$$C_{{\text{D}}} = \frac{24}{{{\text{Re}}_{{\text{p}}} }}, \quad {\text{Re}}_{{\text{p}}} \le 0.2$$
$$C_{{\text{D}}} = \frac{24}{{{\text{Re}}_{{\text{p}}} }} \left( {1 + 0.1{\text{Re}}_{{\text{p}}}^{0.99} } \right),\quad 0.2 < {\text{Re}}_{{\text{p}}} \le 2$$
$$C_{{\text{D}}} = \frac{24}{{{\text{Re}}_{{\text{p}}} }} \left( {1 + 0.11{\text{Re}}_{{\text{p}}}^{0.81} } \right), \quad 2 < {\text{Re}}_{{\text{p}}} \le 21$$
$$C_{{\text{D}}} = \frac{24}{{{\text{Re}}_{{\text{p}}} }} \left( {1 + 0.189{\text{Re}}_{{\text{p}}}^{0.62} } \right),\quad 21 < {\text{Re}}_{{\text{p}}} \le 500$$
$$C_{{\text{D}}} = 0.44, \quad 500 < {\text{Re}}_{{\text{p}}} .$$
Fig. 2
figure 2

Schematic representation of the plasma generator model

Fig. 3
figure 3

Representation of the model to calculate the particle trajectories in the plasma jet

The shown CD values are depending on the particles Reynolds number Rep following the relations proposed in (Ref 20,21,22). In this context, Rep denotes the Reynolds number of the particles, being a function of the injector gas density ρg and dynamic viscosity µg, the particles’ diameter dp and the slip velocity between the particle and the injector gas (vgvp):

$${\text{Re}}_{{\text{p}}} = \frac{{\rho_{{\text{g}}} \left( {v_{{\text{g}}} {-}v_{{\text{p}}} } \right)d_{{\text{p}}} }}{{\mu_{{\text{g}}} }}.$$

In this model, the particles are assumed to be one-dimensional solid particle. The heat transfer and the melting degree are calculated using subroutines in ANSYS. Yet these processes are not described in detail as they are not relevant for the particle’s trajectories. The used mesh consists of 2,363,272 elements, using tetrahedra, pyramids, wedges and hexahedra as element types which exhibit an edge length ranging between 0.3 and 2 mm. Further details and more information of this model can be found in (Ref 23). Both models have been validated by measuring the temperatures of the plasma jet experimentally using computer tomographic, likewise the second model was validated by measuring the particle temperatures, velocities and positions in the plasma jet and comparing the particles trajectories with high-speed images of the injection region (Ref 24). In combination, the two models are able to predict the particle trajectories of particles for the TriplexPro-210 plasma generator.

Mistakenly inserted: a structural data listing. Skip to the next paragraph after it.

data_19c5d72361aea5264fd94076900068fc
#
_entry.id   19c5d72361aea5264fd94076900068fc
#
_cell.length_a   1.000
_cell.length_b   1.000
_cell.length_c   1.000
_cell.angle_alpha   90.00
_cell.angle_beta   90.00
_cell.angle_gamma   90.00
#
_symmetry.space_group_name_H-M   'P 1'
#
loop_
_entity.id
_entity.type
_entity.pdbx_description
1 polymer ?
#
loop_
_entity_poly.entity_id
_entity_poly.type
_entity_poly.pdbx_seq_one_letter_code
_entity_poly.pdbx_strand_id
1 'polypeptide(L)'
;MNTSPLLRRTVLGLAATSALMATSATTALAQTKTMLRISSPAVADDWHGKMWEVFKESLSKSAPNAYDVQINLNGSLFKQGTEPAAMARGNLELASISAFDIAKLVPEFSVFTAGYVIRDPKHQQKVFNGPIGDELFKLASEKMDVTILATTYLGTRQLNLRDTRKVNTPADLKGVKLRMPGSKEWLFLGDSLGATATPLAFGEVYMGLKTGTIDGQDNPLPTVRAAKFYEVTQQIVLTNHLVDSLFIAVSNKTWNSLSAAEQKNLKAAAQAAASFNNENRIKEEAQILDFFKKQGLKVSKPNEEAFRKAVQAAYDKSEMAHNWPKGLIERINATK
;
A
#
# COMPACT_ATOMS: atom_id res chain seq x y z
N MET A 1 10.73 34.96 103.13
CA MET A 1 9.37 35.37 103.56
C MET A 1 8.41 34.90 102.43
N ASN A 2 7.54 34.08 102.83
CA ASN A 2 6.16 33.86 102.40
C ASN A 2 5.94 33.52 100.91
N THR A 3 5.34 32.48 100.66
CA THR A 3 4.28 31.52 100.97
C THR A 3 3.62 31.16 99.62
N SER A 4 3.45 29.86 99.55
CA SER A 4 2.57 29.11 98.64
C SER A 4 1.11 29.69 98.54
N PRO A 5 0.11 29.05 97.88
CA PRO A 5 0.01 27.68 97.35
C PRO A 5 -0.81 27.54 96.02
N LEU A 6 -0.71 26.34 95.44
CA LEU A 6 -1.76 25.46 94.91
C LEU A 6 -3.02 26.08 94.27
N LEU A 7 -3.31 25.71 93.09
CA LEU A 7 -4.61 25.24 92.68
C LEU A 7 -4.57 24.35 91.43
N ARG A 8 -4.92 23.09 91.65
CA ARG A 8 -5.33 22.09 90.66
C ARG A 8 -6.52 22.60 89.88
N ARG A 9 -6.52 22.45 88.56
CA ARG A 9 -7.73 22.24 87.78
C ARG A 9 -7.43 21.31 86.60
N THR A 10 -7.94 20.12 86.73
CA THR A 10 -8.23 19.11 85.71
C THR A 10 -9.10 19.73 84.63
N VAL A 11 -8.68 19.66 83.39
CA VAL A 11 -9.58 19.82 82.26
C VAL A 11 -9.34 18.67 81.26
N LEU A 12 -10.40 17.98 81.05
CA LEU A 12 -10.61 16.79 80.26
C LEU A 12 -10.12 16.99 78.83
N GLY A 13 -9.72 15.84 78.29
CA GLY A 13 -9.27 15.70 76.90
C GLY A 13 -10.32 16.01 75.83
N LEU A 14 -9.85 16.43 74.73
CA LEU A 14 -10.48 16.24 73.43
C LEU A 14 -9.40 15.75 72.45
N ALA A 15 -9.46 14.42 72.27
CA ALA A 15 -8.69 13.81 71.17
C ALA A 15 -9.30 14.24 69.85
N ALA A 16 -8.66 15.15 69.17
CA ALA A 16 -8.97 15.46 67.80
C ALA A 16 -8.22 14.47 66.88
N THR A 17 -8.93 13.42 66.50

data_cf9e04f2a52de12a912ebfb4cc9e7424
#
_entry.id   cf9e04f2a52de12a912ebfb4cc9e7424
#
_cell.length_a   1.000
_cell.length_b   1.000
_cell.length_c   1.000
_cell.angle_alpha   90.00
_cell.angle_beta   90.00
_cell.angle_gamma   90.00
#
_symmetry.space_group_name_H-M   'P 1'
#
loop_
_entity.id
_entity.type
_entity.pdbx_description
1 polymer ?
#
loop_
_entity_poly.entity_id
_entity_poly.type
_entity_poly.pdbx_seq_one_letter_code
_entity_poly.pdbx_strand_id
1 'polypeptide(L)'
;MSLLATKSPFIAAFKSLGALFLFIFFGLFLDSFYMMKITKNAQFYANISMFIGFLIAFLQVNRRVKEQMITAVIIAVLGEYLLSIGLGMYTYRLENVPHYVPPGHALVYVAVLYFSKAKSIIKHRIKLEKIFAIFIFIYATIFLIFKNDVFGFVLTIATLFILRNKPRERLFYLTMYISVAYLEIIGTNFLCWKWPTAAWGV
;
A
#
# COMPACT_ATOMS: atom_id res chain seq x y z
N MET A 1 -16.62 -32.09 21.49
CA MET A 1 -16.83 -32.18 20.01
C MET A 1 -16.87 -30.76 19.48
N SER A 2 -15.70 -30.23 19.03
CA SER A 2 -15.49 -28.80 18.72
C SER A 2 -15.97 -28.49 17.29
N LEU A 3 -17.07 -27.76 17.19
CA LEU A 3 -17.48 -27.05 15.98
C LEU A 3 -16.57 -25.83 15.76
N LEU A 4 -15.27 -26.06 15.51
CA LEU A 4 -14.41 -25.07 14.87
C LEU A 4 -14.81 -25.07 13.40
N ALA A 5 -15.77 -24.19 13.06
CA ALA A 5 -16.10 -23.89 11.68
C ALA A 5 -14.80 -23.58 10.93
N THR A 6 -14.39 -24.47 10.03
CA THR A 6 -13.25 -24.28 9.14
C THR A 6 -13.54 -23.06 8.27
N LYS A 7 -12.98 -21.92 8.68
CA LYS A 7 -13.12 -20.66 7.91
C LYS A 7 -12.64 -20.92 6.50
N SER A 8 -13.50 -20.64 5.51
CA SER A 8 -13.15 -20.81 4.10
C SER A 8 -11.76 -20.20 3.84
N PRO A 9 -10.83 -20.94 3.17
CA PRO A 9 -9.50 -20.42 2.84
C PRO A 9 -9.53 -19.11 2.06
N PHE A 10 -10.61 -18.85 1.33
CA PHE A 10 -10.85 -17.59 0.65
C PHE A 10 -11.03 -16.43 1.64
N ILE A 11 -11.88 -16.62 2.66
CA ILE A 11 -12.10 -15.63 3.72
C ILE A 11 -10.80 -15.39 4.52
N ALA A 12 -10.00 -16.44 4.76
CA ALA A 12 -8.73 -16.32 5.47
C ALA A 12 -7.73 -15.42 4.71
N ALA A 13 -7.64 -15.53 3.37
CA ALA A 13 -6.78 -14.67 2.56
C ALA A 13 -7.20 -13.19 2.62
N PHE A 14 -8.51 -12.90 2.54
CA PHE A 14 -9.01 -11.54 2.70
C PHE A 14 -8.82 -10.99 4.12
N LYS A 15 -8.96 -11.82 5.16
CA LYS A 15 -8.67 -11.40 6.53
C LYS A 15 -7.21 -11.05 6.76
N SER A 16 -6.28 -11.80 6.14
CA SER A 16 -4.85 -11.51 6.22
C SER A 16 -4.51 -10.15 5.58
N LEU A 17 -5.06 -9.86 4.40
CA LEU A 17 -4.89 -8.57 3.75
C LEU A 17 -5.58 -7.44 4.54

In contrast to the recorded images, the particle trajectories were calculated only for one process parameter. The reason for this is that the method is novel and in this first step we only wanted to investigate the possible influence of different process parameters on the particle properties. If the process parameters, current and gas flow were also varied in the simulations, the injector gas flow would also need to be adjusted. This would create a chain of interdependencies that would be difficult to trace. In order to not affect the comparability of the presented results, only the process parameters of the recorded images were varied.

A current of I = 500 A and a plasma gas flow rate of \(\dot{V}_{{{\text{gas}}}}\) = 50 slpm were used for the calculations in the plasma generator model. A powder feed rate of \(\dot{m}_{{\text{p}}}\) = 24 g/min and an injector gas flow rate of \(\dot{V}_{{{\text{inj}}}}\) = 5 slpm were applied as process parameters. The outcome of the model is individual 1000 particle trajectories, each containing the x-, y- and z- components for the particles’ location and the respective time. Since the camera images only have two dimensions, the particles were projected onto a plane that lies along the axis of the injector and the plasma torch, thus reducing the dimensions as well. Figure 4 shows the calculated particle trajectories projected onto the previously mentioned plane and displayed in the field of view of the recorded high-speed camera images.

Fig. 4
figure 4

Particle flight paths imposed over field of view of high-speed plasma jet images

Image Processing (Python/Matlab)

An inverse Abel transformation, as shown in the equation below, was carried out on the high-speed camera images in order to correct for the fact that they are a 2D projection of the plasma jet.

$$f\left( {r, z} \right) = - \frac{1}{\pi }\mathop \smallint \limits_{r}^{\infty } \frac{{{\text{d}}F\left( {r,z} \right)}}{{{\text{d}}y}}\frac{{{\text{d}}y}}{{\sqrt {y^{2} - r^{2} } }}.$$